During this pandemic many small restaurants that once depended on indoor dining have had to close. But every so often we hear about a restaurant owner who remains open, often taking the money out of their own pocket to prepare dinners for health care workers or for the families of kids who are missing meals because the schools are closed. The work that once owned them has become a gift that they are able to share with those who have no work.
“You shall not have other gods besides me.” The story is told of a wealthy tourist who came upon a fisherman sitting in the sun, leaning lazily on his boat. “Why don’t you go out and fish?” the tourist inquired. “I have all the fish I need,” responded the fisherman. “But if you catch more fish you can make more money.” “Why would I do that?” the fisherman asked. “So that you can buy more boats and hire men to work for you.” “Why?” “So that you can make more money and buy more boats and hire more workers.” “Why?” “So that you can take it easy and do whatever you want?” “But I am doing that now,” the fisherman replied, wondering how the tourist could possibly be so stupid.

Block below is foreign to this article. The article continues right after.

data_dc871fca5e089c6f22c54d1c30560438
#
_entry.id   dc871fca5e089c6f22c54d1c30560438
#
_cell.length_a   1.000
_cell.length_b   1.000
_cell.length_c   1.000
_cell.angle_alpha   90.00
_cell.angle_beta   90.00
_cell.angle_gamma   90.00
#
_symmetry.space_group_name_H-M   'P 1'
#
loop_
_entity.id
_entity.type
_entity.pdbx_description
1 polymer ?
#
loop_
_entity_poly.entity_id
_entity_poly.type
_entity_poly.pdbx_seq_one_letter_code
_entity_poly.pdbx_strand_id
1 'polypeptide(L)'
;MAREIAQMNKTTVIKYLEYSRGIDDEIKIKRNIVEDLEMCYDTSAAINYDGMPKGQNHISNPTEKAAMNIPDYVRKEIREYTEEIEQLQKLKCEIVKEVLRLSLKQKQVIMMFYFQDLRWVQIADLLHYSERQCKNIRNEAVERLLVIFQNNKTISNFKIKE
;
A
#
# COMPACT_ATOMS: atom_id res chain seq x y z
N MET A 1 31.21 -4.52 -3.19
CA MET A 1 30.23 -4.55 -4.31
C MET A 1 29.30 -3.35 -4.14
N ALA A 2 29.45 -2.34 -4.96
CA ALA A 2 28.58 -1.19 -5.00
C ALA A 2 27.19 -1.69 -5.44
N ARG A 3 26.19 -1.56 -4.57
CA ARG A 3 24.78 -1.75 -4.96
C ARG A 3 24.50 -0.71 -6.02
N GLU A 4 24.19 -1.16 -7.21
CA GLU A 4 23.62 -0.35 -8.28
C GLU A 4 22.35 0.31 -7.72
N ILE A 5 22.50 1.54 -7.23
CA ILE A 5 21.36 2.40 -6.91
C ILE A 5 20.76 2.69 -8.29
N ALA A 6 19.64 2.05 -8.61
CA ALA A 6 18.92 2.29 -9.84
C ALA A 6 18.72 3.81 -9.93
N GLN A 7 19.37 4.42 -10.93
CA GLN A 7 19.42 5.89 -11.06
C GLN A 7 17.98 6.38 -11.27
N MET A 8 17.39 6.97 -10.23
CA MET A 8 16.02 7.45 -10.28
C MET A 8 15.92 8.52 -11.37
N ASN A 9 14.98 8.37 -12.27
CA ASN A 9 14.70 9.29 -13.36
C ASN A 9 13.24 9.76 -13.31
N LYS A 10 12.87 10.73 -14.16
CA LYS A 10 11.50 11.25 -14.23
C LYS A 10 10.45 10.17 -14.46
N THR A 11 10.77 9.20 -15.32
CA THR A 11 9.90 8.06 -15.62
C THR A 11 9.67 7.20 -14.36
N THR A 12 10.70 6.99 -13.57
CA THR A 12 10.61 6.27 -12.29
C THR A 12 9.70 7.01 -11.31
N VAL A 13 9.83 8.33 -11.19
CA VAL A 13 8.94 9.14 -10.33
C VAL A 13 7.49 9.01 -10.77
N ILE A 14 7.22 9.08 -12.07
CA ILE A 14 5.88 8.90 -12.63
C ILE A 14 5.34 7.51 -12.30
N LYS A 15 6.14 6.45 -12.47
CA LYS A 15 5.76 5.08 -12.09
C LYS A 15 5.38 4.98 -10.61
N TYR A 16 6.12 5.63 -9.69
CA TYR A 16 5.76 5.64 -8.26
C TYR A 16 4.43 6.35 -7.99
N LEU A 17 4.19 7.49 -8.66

The fisherman’s boat did not own him. The fisherman owned the boat, not the other way around, and used it to meet his needs. The tourist, on the other hand, was obsessed with the idea of making money. Money and whatever it took to make more of it, owned him.
It’s easy to forget why we do the work that we do. It’s easy to lose our perspective when we allow our work to become our god. In John’s Gospel we are given a rare glimpse of Jesus’ anger. The money changers were supposed to be assisting the people. Instead, they were using the people to make a profit. Money had become their god.
“You shall not have other gods besides me.” Why do I do the work that I do? Do I own my job, or does my job own me?
Van Benthem is a longtime pastoral minister in the Diocese of Green Bay.